ATLANTA - When former New York City Mayor Rudy Giuliani spoke on behalf of U.S. Senate candidate Johnny Isakson on Tuesday, it showed a rift in how the two major parties in Georgia view endorsements from political stars from outside the state.
Republicans say their growing popularity in Georgia lets them bring in top names from across the nation - raising money for their candidates while energizing their core supporters.
Democrats, meanwhile, say they're happy keeping leaders of the national party at arm's length. They say moderate Georgia Democrats have never been in lockstep with some of their more liberal national counterparts and that independent-minded Peach State voters don't respond well to outside endorsements anyway.
Mr. Giuliani, who gained national fame after the Sept. 11, 2001, attacks in New York, spoke at a lunchtime fund-raiser for Mr. Isakson in Macon. The event was expected to raise about $75,000 for the Republican congressman's campaign against Democratic U.S. Rep. Denise Majette for the Senate seat being vacated by Democrat Zell Miller.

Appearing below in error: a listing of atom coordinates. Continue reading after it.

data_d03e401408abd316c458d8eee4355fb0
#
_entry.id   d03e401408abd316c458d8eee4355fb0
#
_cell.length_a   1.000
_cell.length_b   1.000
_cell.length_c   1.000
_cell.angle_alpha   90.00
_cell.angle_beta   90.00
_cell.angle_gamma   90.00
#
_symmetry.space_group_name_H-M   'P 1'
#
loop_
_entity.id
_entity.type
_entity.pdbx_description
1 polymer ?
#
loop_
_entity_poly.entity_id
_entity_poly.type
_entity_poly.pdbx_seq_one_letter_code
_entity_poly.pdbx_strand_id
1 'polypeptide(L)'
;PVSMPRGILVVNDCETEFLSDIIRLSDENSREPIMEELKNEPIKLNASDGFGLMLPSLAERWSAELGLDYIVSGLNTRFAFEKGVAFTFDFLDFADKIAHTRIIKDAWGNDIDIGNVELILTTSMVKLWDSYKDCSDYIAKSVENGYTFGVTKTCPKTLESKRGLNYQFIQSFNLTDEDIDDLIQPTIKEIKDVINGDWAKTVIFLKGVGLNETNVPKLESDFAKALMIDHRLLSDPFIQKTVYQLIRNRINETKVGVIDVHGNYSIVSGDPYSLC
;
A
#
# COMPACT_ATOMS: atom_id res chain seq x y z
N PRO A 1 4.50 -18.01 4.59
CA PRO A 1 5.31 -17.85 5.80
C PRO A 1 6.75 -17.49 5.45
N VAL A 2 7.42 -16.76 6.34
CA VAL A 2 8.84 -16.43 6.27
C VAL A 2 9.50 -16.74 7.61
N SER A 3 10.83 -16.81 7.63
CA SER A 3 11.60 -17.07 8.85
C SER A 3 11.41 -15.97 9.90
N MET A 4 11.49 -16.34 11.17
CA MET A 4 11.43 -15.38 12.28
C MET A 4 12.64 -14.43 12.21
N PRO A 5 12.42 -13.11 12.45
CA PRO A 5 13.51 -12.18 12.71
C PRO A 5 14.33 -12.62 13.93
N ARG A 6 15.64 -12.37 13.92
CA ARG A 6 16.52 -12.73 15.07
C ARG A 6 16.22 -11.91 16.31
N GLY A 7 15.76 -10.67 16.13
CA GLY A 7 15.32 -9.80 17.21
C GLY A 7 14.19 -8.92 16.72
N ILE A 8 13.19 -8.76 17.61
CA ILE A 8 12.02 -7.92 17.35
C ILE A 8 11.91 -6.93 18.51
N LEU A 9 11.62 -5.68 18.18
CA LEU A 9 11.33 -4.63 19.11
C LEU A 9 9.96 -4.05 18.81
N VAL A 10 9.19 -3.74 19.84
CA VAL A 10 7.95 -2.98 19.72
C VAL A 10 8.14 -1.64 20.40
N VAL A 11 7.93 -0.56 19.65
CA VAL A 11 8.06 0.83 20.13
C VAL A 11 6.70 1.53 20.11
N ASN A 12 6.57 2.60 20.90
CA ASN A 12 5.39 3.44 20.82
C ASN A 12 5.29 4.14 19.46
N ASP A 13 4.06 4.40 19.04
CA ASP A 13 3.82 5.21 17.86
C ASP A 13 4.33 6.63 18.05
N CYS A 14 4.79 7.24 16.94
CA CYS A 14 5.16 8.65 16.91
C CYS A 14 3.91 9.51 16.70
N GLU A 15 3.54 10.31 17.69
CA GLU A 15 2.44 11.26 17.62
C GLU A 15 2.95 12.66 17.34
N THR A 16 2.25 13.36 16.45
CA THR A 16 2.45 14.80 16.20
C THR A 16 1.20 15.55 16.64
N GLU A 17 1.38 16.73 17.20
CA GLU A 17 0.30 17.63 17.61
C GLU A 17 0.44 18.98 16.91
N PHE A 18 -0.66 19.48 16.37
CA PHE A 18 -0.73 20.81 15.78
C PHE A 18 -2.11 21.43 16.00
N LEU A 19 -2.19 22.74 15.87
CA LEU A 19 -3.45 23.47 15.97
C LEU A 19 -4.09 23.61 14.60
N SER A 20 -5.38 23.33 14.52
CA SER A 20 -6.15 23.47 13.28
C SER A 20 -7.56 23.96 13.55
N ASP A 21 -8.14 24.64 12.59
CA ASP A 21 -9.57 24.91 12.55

"When Americans think of individuals who epitomize the virtues of leadership and courage in public service, Rudy Giuliani is at the top of the list," Mr. Isakson said in a statement.
Among the other Republicans who have come to Georgia to stump for Mr. Isakson are Senate Majority Leader Bill Frist, R-Tenn., and Senate Majority Whip Mitch McConnell, R-Ky.
Democrats, meanwhile, said they doubt Mr. Giuliani's visit will have any impact on the race - which most polls show Mr. Isakson leading.
"The bottom line is that it doesn't work bringing outsiders into Georgia, and it never will," said Rick Dent, a spokesman for Rep. Denise Majette, Mr. Isakson's Democratic opponent.
"Voters don't like being told who to vote for by anybody, and they certainly don't like it when outsiders tell them what to do," he said.
There's some truth to that, said Mike Digby, a political scientist at Georgia College and State University.
"Bringing in big-name speakers is not going to have a profound effect on the campaign," said Mike Digby, the chairman of the department of government and sociology at Georgia College and State University. "It's not going to persuade a whole lot of voters either way."
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